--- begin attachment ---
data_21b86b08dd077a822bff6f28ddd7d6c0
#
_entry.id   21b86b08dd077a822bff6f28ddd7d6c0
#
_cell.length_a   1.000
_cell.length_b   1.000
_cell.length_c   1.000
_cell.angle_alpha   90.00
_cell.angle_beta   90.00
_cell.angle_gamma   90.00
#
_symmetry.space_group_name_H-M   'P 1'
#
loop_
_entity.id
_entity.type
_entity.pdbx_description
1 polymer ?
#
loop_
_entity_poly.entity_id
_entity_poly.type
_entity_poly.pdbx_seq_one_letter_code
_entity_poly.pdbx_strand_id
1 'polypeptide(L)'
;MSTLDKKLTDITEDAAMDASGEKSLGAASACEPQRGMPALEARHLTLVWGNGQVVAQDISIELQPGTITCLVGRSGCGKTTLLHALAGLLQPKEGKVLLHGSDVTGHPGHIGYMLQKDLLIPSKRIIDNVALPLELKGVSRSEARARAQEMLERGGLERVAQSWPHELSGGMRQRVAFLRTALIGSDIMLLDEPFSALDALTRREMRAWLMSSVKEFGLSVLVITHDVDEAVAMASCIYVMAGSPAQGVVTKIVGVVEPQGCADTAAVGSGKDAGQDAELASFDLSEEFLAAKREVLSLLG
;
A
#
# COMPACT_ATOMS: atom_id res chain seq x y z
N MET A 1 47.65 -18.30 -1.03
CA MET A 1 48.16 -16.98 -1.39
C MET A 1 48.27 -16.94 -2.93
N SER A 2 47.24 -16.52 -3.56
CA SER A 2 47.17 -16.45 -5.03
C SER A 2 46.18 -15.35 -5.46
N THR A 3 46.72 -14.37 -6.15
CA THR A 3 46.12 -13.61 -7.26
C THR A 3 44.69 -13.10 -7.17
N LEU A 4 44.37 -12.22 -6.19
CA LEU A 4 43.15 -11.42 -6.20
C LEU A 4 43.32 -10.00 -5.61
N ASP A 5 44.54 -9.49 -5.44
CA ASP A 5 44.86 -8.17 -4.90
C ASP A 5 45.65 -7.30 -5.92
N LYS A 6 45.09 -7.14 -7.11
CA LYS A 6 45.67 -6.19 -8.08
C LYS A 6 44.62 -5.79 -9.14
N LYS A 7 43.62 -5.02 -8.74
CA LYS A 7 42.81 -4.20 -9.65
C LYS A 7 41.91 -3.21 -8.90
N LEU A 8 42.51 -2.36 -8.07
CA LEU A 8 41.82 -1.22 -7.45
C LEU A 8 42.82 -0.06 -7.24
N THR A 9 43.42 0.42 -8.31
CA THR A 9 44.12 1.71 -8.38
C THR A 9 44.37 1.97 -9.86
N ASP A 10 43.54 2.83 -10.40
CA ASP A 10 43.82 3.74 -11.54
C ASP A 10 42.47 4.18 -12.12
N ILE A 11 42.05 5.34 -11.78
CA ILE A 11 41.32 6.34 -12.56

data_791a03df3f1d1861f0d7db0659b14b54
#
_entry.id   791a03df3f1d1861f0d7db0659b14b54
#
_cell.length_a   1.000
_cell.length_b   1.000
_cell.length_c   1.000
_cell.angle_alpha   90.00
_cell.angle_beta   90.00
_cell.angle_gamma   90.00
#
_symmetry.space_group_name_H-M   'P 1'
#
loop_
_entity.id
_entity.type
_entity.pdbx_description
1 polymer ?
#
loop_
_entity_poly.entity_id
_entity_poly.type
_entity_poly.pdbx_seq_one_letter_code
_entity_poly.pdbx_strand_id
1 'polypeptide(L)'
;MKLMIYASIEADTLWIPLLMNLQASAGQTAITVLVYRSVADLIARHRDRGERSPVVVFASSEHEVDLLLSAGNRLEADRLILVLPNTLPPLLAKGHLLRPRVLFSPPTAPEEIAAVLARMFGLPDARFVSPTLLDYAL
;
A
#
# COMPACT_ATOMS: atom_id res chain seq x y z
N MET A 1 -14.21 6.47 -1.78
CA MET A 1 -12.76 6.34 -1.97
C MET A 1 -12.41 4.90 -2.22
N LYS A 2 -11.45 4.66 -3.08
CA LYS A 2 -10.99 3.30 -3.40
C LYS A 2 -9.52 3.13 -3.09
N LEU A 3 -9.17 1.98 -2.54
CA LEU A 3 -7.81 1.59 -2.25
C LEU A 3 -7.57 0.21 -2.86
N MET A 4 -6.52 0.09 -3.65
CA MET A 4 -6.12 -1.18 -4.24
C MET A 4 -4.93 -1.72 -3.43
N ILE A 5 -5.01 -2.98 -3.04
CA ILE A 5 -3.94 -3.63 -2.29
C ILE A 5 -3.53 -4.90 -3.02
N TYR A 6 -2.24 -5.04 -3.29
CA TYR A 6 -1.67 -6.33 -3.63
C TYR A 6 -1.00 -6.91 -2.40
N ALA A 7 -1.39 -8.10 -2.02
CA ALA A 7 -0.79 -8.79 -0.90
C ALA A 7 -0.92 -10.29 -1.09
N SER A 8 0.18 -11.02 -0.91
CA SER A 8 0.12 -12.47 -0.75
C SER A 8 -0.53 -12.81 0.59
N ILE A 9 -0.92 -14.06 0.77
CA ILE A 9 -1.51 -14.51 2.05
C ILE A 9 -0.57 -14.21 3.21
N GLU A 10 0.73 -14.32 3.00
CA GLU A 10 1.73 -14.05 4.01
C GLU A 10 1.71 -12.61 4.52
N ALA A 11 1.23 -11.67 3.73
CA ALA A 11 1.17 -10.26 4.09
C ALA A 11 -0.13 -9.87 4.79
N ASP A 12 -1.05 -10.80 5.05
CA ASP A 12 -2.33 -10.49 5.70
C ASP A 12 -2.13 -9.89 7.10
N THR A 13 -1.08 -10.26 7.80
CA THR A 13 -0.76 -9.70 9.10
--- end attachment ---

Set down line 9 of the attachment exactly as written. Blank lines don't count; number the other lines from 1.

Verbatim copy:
_cell.angle_beta   90.00